Ambulance delays forcing one in three to make their own way to hospital

Ambulance delays averaging 90 minutes have forced one in three patients to make their own way to hospital, a survey has found.

People have been forced to drive or even take public transport because ambulance waiting times have risen to their longest on record.

A poll of more than 2,000 people by Savanta for the Liberal Democrats showed one-third (34 per cent) of adults who had called for an ambulance in the last year for either themselves or a family member, said they had made their own way to hospital due to the lengthy waiting time. 

This includes one in six (17 per cent) who drove, one in 10 (11 per cent) who took a taxi, and even some (six per cent) who used public transport. 

Just over half (55 per cent) of adults in the poll who called 999 to request an ambulance say that they waited for one, despite being in need of medical care.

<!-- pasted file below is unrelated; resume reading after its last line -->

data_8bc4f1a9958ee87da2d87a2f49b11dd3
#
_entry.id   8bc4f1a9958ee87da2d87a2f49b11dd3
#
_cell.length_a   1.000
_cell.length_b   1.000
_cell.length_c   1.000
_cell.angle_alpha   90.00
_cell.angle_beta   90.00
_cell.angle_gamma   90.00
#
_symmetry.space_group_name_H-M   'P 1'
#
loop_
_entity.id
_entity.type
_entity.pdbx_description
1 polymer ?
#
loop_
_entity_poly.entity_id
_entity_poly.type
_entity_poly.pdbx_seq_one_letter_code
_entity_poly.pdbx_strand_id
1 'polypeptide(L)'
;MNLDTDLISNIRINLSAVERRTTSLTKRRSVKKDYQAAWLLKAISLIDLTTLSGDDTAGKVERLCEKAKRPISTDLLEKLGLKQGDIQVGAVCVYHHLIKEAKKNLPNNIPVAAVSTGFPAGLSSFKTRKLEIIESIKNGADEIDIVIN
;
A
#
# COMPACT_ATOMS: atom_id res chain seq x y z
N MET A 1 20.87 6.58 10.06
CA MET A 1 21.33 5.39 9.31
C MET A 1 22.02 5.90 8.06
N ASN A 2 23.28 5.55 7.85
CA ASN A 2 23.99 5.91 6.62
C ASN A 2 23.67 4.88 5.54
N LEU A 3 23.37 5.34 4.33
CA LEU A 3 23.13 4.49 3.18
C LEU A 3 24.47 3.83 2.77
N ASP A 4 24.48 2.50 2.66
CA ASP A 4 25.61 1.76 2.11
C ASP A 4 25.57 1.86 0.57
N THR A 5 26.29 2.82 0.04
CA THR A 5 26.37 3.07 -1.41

Daisy Cooper, the Liberal Democrats’ health spokeswoman, said: “These frightening figures reveal the horror of England’s ambulance crisis. 

“Not only have ambulance services been left to pick up the slack of a broken health and care system, now people are being left to drive or even take a bus just to get to A&E because the ambulances themselves can’t get there in time. This is truly scandalous.”

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